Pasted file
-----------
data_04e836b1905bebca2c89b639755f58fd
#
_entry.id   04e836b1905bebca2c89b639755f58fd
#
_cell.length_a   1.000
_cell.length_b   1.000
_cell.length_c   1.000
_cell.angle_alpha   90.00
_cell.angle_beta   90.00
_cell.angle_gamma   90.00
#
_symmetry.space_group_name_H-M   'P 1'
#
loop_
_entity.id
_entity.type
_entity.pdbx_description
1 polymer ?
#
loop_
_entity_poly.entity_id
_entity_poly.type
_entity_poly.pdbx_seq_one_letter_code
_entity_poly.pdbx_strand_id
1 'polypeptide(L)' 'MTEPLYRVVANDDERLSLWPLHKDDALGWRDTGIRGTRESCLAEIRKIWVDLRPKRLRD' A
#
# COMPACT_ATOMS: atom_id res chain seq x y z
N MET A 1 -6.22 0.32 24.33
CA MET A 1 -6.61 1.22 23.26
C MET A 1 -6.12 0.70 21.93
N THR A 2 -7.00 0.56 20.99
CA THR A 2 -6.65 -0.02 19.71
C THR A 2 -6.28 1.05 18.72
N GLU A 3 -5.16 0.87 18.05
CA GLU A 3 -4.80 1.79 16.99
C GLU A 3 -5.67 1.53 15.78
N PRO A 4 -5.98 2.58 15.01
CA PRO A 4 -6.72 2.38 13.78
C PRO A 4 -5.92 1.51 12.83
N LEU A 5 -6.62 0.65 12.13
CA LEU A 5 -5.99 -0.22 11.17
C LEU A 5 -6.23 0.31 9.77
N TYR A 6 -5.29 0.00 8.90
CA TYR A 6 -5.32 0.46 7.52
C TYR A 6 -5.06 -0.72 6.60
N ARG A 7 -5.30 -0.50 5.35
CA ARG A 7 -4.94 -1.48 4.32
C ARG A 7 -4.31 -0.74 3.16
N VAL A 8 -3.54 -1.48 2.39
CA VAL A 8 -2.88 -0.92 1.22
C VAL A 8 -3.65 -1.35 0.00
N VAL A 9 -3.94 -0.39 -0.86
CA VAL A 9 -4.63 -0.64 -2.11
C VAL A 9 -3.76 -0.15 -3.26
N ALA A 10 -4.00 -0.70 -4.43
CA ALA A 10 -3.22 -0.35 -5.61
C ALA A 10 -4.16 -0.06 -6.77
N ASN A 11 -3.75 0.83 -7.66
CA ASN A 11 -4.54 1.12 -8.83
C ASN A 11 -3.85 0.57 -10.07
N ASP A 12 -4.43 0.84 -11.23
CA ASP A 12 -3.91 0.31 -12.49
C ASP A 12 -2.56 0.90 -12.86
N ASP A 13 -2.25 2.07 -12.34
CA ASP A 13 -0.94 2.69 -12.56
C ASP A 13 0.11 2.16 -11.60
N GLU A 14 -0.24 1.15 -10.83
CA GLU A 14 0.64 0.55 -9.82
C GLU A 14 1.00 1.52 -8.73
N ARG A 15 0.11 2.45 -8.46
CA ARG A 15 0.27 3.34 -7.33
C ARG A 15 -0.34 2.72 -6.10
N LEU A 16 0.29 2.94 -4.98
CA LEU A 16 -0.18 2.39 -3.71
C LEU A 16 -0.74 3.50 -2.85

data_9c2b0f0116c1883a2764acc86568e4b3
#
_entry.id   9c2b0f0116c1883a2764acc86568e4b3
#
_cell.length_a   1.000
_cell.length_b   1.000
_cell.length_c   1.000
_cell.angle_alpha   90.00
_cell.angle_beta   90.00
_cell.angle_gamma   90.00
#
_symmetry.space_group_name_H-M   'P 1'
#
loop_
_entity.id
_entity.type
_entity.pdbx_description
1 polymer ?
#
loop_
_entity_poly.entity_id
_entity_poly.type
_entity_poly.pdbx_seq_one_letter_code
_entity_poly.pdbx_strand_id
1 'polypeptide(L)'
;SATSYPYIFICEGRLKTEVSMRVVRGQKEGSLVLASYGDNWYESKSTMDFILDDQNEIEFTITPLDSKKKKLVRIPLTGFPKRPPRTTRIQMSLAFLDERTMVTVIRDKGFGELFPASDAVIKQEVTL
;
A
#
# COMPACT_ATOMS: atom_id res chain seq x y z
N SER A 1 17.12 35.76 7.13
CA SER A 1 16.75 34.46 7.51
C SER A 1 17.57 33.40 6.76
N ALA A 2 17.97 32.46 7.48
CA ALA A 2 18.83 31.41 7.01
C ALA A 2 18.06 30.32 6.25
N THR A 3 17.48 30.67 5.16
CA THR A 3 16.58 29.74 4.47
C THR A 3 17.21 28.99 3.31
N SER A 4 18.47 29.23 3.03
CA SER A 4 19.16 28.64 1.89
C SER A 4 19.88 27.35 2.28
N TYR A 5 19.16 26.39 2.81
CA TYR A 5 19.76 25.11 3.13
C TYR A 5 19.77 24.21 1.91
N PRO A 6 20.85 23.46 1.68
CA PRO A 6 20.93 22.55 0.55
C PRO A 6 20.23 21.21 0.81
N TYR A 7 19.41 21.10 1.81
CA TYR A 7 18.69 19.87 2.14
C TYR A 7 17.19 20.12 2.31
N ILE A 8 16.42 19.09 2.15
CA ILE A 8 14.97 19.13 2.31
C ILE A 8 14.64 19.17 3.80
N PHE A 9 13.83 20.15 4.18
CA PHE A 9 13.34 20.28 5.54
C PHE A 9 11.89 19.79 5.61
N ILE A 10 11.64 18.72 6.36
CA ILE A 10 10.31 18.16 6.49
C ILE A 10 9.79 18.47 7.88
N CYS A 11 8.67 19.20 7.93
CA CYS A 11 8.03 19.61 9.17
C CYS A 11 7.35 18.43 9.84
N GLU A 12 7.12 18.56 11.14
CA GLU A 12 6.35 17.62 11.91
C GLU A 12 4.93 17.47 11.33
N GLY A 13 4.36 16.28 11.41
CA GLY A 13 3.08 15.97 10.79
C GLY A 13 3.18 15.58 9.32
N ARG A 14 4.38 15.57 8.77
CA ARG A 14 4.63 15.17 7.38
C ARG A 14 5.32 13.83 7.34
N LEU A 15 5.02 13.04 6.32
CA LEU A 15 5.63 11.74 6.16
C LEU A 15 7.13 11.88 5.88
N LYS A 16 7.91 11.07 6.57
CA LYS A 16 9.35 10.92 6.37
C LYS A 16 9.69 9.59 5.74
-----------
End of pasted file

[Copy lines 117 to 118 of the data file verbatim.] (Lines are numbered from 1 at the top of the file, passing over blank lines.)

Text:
C SER A 4 19.88 27.35 2.28
N TYR A 5 19.16 26.39 2.81